Philorhizus flavocorpus, Muilwijk & Seiedy & Wrase, 2021

Muilwijk, Jan, Seiedy, Marjan & Wrase, David W., 2021, Contribution to the knowledge of Carabidae in Iran with the descriptions of five new taxa, proposing of four synonyms and providing of nine new records (Insecta: Coleoptera), Zootaxa 5067 (1), pp. 55-81 : 62-64

publication ID 10.11646/zootaxa.5067.1.3

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Philorhizus flavocorpus

sp. nov.

Philorhizus flavocorpus sp. n.

( Figs. 4.1, 4.2 View FIGURE 4 )

Type material. Holotype ♂ labeled: “ Iran, Kerman / Kuh-e Bahr Aseman / 22.iv.2007 / Muilwijk leg.“ // “ Holotype / Philorhizus flavocorpus sp. n. / Muilwijk, Seiedy & Wrase des. 2021“ (black print on red label) . Paratypes with same data but “ Paratype “. 1 ♀ same data as holotype and red label // “ Paratype “. 1 ♀: “ Iran, Kerman / Kuh-e Lalezar / 3400–3600 m /, 29°27´52´´ N 56°45´65´´ E / A. Weigel leg. IR 10a HF” // Philorhizus flavocorpus sp. n. // “ Paratype “ red label. Holotype deposited in HMIM, 1 paratype in CJM and 1 paratype in CAW .

Description. A small sized Philorhizus (3.1–3.2 mm.) with elytra strongly widened to apex; unicolorous, slightly shining pale yellowish including appendages ( Fig. 4.1 View FIGURE 4 ); microsculpture superficially in male, more evident in female; brachypterous.

Head longer than pronotum (HL/PL: 1.16); eyes slightly convex; temples oblique to neck. Labium convex, with 5 setae; antennomeres 1–3 without hairs except normal setae, 4–11 with fine, long, suberect hairs. Microsculpture consisting of large isodiametric superficial meshes.

Pronotum slightly transverse (PW/PL: 1.3), widest at insertion of lateral seta. Anterior angles not protruding. Lateral sides regularly sinuate to rounded hind angles. Lateral furrow narrow, with 2 setae, one at anterior fourth, the other at the hind angle. Base medially more or less rectilinear, laterally toward hind angles oblique. Middle line well-developed. Basal impression prominent. Microsculpture consisting of superficially transverse, somewhat irregular meshes.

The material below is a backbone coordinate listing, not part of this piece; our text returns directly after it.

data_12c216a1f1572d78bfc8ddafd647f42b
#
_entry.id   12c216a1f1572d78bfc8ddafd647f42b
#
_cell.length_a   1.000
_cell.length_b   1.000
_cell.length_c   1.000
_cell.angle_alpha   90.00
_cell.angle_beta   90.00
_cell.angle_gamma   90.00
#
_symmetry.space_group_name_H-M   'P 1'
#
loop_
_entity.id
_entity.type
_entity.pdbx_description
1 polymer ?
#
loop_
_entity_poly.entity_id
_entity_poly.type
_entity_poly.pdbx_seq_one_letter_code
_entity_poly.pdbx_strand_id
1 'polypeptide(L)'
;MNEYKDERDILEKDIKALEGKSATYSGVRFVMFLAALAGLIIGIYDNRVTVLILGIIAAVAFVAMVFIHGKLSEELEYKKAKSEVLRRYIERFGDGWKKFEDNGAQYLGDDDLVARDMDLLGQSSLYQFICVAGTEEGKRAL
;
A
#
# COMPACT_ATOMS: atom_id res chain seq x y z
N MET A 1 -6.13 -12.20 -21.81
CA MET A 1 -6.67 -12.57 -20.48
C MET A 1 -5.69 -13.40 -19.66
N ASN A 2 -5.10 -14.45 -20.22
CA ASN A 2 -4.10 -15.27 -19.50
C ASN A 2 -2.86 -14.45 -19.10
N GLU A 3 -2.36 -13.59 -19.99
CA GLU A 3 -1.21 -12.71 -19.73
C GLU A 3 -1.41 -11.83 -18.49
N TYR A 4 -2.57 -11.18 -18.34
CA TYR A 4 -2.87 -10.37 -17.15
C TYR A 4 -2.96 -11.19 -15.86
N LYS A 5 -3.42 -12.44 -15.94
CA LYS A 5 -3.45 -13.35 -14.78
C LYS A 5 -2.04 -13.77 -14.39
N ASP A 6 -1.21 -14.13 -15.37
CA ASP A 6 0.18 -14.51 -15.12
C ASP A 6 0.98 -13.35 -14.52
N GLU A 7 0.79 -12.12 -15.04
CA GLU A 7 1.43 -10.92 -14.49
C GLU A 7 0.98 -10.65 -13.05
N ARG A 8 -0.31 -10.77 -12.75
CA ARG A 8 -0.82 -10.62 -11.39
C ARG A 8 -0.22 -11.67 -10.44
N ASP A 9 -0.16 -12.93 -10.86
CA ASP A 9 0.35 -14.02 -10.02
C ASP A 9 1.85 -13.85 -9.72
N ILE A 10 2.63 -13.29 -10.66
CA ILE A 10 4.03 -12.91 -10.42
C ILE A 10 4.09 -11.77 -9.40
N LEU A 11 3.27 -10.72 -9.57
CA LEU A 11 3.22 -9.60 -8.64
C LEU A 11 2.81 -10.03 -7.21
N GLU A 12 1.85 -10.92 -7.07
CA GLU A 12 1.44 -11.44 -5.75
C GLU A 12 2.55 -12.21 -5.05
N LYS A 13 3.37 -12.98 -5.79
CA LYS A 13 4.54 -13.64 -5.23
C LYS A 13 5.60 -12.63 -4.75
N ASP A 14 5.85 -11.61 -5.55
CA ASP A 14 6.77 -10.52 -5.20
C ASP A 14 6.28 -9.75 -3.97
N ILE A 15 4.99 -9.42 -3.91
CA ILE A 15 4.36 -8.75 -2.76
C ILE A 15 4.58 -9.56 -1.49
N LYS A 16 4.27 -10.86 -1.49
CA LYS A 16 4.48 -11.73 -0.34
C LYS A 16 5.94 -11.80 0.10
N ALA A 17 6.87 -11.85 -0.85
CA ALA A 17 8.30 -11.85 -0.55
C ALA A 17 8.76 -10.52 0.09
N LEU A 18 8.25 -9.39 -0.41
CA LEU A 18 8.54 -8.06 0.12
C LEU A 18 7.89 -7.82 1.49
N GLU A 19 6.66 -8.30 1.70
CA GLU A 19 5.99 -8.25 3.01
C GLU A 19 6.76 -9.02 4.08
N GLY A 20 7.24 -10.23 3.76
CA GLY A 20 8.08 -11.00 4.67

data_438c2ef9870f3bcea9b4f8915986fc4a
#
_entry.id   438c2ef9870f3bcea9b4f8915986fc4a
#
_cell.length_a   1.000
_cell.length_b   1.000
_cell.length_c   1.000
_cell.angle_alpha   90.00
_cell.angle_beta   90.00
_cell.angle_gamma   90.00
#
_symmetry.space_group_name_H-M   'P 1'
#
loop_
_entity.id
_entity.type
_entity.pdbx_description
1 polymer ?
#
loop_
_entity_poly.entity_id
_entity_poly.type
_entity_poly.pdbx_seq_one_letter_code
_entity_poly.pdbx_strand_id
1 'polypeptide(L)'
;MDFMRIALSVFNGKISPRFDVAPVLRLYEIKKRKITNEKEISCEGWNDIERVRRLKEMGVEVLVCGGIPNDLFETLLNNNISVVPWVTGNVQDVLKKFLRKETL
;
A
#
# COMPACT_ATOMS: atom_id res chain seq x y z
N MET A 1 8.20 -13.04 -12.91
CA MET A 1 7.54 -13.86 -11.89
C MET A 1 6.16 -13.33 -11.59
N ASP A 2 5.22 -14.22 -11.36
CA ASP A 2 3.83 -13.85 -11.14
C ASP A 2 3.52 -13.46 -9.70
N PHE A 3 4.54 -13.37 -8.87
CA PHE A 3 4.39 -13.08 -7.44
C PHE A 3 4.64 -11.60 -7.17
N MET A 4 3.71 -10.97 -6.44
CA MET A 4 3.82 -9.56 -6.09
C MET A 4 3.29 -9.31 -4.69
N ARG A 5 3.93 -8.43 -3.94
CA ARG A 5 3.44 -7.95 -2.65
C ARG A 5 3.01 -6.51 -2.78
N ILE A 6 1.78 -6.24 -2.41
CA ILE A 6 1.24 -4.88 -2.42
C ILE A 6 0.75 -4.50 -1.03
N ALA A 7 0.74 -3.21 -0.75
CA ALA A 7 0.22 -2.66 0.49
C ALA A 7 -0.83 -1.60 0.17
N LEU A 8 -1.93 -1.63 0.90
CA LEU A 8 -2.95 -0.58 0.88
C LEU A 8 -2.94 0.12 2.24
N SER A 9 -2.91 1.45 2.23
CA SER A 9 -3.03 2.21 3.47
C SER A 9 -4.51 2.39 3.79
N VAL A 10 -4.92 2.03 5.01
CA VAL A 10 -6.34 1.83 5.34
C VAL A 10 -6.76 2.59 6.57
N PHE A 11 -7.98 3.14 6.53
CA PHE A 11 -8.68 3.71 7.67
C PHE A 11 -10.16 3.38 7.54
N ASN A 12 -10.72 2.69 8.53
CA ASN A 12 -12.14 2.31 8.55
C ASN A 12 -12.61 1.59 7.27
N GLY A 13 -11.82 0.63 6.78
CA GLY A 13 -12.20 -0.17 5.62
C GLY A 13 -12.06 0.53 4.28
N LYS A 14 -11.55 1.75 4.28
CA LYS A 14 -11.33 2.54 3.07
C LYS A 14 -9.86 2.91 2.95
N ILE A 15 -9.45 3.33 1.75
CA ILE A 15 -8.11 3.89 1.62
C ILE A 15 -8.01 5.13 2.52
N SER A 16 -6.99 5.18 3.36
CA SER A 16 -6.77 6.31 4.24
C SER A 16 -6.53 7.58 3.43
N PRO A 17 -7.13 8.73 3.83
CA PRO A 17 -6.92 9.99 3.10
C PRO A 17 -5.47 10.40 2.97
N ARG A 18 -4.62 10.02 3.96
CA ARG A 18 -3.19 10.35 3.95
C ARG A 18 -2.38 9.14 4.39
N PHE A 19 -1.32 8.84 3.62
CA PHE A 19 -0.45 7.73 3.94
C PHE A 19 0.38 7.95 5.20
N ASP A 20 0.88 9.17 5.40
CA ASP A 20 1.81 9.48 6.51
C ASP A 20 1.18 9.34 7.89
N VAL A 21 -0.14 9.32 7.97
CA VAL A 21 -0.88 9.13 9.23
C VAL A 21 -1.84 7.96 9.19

Elytra long-oval (EL/EW: 1.35); humeri strongly rounded; strongly widened to apex, with maximum width at about 1/6 of the apex. Striae 1–3 superficially, other striae evanescent. Scutellar striole present. Marginal umbilicate series consist of 14 setigerous pores. Microsculpture consisting of superficial isodiametric meshes.

Legs metatibia in females slightly bent, in males straight; meso- and metatarsi with long claws with 2–3 small dents; meso- and metatarsomere 1 about the same length as tarsomere 5.

Ventral side with wide ligula, slightly rounded at apex; mentum without tooth. Anal segment with 2 setae on each side, segment 4–5 with 1 seta in middle on each side.

Microsculpture consists of superficially transversal meshes; more evident on anal segment.

Median lobe ( Fig. 4.2 View FIGURE 4 ) relatively stout, 0.84 mm long, apex pointed in lateral view. Endophallus with two twisted bands of scales and spines, the middle band more extensive than the apical one.

Comparative notes. This wingless species resembles the mono-coloured species such as Philorhizus tinauti Anichtchenko, 2005 or P. alpinus Meschnigg, 1934 from the West Palearctic due to its yellow colour. However, the combination of features and especially the structure of the endophallus are different from all other species of this genus.

Distribution. Iran (Kerman / Kuh-e Bahr Aseman).

Habitat. The type specimens were collected in sub-alpine grasslands interspersed at lower elevations with shrubberies. This species is uncapable of flight, hence its distribution area is certainly restricted.

3.1 habitus holotype, scale: 5 mm.

3.2 median lobe holotype, lateral view, scale: 1 mm.

3.3 Atranus ruficollis habitus, scale: 5 mm. Alborz.

3.4 Atranus ruficollis median lobe, lateral view, scale: 1 mm. Alborz.

4.1 habitus holotype, scale: 2 mm.

4.2 median lobe holotype, rl = right lateral, v = ventral, ll = left lateral, scale 0.2 mm.

Etymology. The name refers to its body colour.

Identification references: Sciaky (1991); Wrase (2005); Wrase & Assmann (2008); Arndt et al. (2011); Allegro et al. (2015).













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